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README.md

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(Please contribute translations!)

Unstated Next

200 bytes to never think about React state management libraries ever again

  • React Hooks use them for all your state management.
  • ~200 bytes min+gz.
  • Familiar API just use React as intended.
  • Minimal API it takes 5 minutes to learn.
  • Written in TypeScript and will make it easier for you to type your React code.

But, the most important question: Is this better than Redux? Well...

  • It's smaller. It's 40x smaller.
  • It's faster. Componentize the problem of performance.
  • It's easier to learn. You already will have to know React Hooks & Context, just use them, they rock.
  • It's easier to integrate. Integrate one component at a time, and easily integrate with every React library.
  • It's easier to test. Testing reducers is a waste of your time, make it easier to test your React components.
  • It's easier to typecheck. Designed to make most of your types inferable.
  • It's minimal. It's just React.

So you decide.

See Migration From Unstated docs →

Install

npm install --save unstated-next

Example

import React, { useState } from "react"
import { createContainer } from "unstated-next"
import { render } from "react-dom"

function useCounter(initialState = 0) {
  let [count, setCount] = useState(initialState)
  let decrement = () => setCount(count - 1)
  let increment = () => setCount(count + 1)
  return { count, decrement, increment }
}

let Counter = createContainer(useCounter)

function CounterDisplay() {
  let counter = Counter.useContainer()
  return (
    <div>
      <button onClick={counter.decrement}>-</button>
      <span>{counter.count}</span>
      <button onClick={counter.increment}>+</button>
    </div>
  )
}

function App() {
  return (
    <Counter.Provider>
      <CounterDisplay />
      <Counter.Provider initialState={2}>
        <div>
          <div>
            <CounterDisplay />
          </div>
        </div>
      </Counter.Provider>
    </Counter.Provider>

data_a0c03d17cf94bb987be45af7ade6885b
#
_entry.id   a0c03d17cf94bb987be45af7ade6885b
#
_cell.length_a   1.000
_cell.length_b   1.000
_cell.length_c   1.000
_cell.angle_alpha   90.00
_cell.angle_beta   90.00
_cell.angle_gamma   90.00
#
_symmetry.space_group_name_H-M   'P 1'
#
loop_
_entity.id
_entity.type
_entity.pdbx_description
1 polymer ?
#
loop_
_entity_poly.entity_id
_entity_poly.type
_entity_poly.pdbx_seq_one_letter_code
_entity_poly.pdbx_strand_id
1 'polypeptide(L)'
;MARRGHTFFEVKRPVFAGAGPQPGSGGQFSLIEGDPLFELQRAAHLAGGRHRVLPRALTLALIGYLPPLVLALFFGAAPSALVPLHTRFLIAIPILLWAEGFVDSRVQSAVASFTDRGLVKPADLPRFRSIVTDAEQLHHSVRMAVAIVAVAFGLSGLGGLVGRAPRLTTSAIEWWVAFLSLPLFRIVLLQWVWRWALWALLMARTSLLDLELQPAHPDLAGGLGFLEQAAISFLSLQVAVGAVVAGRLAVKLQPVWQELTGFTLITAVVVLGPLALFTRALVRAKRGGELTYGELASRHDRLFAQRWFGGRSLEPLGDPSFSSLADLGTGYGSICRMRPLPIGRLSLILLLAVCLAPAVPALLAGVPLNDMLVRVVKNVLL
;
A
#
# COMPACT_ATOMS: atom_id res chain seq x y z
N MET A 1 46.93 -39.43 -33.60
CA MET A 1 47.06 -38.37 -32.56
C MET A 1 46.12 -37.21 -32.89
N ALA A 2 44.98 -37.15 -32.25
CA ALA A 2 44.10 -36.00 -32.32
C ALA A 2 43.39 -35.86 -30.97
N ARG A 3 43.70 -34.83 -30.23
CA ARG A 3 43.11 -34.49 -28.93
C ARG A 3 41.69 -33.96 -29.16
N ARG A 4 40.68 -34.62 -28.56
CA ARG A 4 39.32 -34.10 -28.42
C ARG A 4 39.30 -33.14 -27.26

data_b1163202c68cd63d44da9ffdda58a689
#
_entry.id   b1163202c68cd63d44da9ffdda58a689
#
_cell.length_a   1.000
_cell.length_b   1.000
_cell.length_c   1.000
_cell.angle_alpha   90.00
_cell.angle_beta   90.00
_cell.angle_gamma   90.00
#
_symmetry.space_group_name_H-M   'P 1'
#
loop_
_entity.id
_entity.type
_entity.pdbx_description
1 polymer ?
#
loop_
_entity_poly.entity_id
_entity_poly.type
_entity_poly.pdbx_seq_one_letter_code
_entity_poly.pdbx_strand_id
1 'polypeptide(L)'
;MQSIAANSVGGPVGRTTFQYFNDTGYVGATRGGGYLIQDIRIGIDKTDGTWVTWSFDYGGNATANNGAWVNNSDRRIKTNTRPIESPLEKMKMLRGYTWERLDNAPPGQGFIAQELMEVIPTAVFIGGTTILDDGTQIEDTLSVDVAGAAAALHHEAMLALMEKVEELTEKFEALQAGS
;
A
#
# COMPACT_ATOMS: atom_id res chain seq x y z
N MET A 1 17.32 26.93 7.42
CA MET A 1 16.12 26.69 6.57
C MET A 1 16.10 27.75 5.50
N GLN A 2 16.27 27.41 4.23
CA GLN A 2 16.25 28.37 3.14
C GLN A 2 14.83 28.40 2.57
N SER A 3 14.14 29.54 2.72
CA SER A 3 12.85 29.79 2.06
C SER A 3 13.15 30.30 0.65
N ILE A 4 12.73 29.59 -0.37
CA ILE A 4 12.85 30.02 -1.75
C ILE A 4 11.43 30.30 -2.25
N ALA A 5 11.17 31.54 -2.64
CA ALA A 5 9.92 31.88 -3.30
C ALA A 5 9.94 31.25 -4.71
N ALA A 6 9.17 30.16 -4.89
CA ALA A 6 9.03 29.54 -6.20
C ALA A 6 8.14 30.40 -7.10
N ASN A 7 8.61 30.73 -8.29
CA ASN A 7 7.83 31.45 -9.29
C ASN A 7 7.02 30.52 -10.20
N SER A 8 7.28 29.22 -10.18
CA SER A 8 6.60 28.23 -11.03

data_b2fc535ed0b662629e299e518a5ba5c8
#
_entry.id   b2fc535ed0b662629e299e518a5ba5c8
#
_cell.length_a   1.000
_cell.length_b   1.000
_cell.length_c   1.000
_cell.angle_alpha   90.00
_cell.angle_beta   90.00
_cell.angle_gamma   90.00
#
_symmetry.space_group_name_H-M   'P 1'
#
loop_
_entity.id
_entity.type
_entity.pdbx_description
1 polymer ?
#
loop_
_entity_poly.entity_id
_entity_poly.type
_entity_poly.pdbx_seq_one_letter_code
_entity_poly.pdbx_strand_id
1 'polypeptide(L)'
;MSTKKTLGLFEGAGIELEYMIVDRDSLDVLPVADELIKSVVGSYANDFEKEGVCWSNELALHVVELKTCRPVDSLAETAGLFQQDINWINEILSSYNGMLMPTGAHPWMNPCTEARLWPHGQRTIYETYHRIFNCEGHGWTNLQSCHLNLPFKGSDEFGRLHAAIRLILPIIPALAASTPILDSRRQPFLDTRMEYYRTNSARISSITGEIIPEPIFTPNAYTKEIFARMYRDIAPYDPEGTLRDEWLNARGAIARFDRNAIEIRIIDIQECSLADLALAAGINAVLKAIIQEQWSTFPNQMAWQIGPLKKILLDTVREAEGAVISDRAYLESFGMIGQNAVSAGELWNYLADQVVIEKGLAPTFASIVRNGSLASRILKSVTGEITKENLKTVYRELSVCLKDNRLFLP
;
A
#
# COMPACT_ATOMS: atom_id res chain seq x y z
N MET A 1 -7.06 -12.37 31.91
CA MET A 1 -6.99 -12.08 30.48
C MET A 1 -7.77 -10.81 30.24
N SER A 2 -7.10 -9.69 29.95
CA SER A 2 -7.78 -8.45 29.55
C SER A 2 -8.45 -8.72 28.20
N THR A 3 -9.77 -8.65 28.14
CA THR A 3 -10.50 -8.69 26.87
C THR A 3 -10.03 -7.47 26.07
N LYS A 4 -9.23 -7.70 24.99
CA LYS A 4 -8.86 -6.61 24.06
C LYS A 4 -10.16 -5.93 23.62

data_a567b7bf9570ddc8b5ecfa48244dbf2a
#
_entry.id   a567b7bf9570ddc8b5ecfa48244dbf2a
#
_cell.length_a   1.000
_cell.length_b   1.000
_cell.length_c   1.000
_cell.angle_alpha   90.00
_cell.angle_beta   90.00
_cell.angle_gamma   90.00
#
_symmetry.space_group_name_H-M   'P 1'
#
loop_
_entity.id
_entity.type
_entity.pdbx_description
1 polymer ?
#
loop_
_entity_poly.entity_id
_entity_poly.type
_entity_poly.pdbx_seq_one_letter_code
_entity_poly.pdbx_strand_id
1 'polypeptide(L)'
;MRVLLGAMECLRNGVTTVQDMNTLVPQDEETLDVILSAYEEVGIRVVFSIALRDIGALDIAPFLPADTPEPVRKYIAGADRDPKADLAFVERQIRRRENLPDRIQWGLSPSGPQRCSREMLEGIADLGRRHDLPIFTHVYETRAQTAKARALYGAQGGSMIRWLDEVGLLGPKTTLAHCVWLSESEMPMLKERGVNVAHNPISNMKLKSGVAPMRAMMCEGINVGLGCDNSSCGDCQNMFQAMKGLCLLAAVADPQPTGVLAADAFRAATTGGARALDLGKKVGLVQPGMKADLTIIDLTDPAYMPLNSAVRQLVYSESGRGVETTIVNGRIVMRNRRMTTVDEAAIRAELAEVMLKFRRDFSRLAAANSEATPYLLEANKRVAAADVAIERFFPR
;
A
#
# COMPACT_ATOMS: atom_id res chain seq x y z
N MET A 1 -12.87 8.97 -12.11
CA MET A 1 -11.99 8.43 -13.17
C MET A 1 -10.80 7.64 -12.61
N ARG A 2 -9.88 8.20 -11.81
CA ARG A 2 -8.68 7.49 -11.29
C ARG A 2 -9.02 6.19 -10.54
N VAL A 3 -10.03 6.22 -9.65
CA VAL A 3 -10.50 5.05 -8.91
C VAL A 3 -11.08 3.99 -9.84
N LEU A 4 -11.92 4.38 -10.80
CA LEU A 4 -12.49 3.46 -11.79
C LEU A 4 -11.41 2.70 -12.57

)
}

render(<App />, document.getElementById("root"))

API

createContainer(useHook)

import { createContainer } from "unstated-next"

function useCustomHook() {
  let [value, setValue] = useState()
  let onChange = e => setValue(e.currentTarget.value)
  return { value, onChange }
}

let Container = createContainer(useCustomHook)
// Container === { Provider, useContainer }

<Container.Provider>

function ParentComponent() {
  return (
    <Container.Provider>
      <ChildComponent />
    </Container.Provider>
  )
}

<Container.Provider initialState>

function useCustomHook(initialState = "") {
  let [value, setValue] = useState(initialState)
  // ...
}

function ParentComponent() {
  return (
    <Container.Provider initialState={"value"}>
      <ChildComponent />
    </Container.Provider>
  )
}

Container.useContainer()

function ChildComponent() {
  let input = Container.useContainer()
  return <input value={input.value} onChange={input.onChange} />
}

useContainer(Container)

import { useContainer } from "unstated-next"

function ChildComponent() {
  let input = useContainer(Container)
  return <input value={input.value} onChange={input.onChange} />
}

Guide

If you've never used React Hooks before, I recommend pausing and going to read through the excellent docs on the React site.

So with hooks you might create a component like this:

function CounterDisplay() {
  let [count, setCount] = useState(0)
  let decrement = () => setCount(count - 1)
  let increment = () => setCount(count + 1)
  return (
    <div>
      <button onClick={decrement}>-</button>
      <p>You clicked {count} times</p>
      <button onClick={increment}>+</button>
    </div>
  )
}

Then if you want to share the logic behind the component, you could pull it out into a custom hook:

function useCounter() {
  let [count, setCount] = useState(0)
  let decrement = () => setCount(count - 1)
  let increment = () => setCount(count + 1)
  return { count, decrement, increment }
}

function CounterDisplay() {
  let counter = useCounter()
  return (
    <div>
      <button onClick={counter.decrement}>-</button>
      <p>You clicked {counter.count} times</p>
      <button onClick={counter.increment}>+</button>
    </div>
  )
}

But what if you want to share the state in addition to the logic, what do you do?

This is where context comes into play:

function useCounter() {
  let [count, setCount] = useState(0)
  let decrement = () => setCount(count - 1)
  let increment = () => setCount(count + 1)
  return { count, decrement, increment }
}

let Counter = createContext(null)

function CounterDisplay() {